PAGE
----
Mirriam Webster defines Grandfather Clause as: Take a guess how many times the word Grandfather appears in the proposed Wetlands Ordinance.   Would you believe… 0   That's right!  No Grandfather Clause at all.   In fact, Sec. 32.004. of the proposed ordinance states, "This chapter applies to all development, as defined in this chapter, that may occur within Wakulla County." But, there are some exemptions… Sec. 32.011. – Exemptions. The following activities are exempt from application of this chapter: Development activities conducted in the following, so long as they were not constructed in wetlands or other surface waters and do not intercept an aquifer: artifically constructed waterbodies, including canals, lakes, and ditches that are not hydrologically connected to wetlands or other surface waters or are not a part of a government-approved mitigation plan; swales; stormwater facilities; gravel pits; stone quarries; or wastewater treatment lagoons. (2) Dredging and filling activities conducted within wetlands or other surface waters for which state and/or federal permits were issued for such purposes prior to the effective date of this chapter and which are still valid. (3) Bona fide agricultural uses and silviculture activities, as well as any activity of a bona fide farm operation on land classified as agricultural land pursuant to F.S. § 193.461, if such activity is regulated through implemented best management practices, interim measures, or regulations developed by the department of environmental protection, the department of agriculture and consumer services, or a water management district and adopted under F.S. ch. 120, as part of a statewide or regional program. (4) Vegetation maintenance and tree pruning or trimming of utility easements and rights-of-way by a utility company, so long as such activity conforms to all requirements of law. (5) Development within a wetland or other surface water which is smaller than 500 square feet in size or development within a buffer adjacent to a wetland or other surface water which is smaller than 500 square feet in size, provided the area in which the development will occur is not within the buffer of a wetland or other surface water that is 500 square feet in size or larger. (b) The requirements of this chapter shall not be applicable to development occurring adjacent to springs, karst features, or sinkholes, which shall instead be governed by Policies 13.1 through 13.12 of the...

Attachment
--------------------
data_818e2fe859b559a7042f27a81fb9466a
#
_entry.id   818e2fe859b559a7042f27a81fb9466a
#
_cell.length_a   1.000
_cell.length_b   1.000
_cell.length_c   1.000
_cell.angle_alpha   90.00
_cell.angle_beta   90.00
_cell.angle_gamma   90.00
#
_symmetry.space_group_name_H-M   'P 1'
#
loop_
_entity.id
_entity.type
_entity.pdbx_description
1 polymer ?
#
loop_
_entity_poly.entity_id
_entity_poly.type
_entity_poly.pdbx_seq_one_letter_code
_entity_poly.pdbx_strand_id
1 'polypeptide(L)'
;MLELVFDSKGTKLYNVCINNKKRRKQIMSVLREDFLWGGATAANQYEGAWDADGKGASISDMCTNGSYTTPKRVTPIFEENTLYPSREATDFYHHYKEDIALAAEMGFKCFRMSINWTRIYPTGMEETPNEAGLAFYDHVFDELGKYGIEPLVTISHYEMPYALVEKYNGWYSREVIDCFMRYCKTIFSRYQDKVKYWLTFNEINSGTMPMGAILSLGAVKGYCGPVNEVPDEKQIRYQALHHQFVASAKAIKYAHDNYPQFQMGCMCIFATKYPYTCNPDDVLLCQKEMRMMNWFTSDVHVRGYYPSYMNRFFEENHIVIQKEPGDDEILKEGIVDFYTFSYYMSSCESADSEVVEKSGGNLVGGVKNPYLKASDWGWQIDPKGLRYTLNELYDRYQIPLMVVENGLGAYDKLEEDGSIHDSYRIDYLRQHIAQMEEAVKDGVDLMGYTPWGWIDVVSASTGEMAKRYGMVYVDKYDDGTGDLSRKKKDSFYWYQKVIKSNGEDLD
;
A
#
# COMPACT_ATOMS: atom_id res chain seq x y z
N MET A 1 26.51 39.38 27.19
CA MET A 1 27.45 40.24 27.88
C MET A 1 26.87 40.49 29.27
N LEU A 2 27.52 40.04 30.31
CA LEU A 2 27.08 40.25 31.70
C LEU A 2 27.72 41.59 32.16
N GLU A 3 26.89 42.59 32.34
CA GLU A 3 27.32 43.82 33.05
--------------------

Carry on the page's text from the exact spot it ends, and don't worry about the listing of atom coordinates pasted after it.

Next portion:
Wetlands Question and Answer – Can I Rebuild My Home if it gets Destroyed?...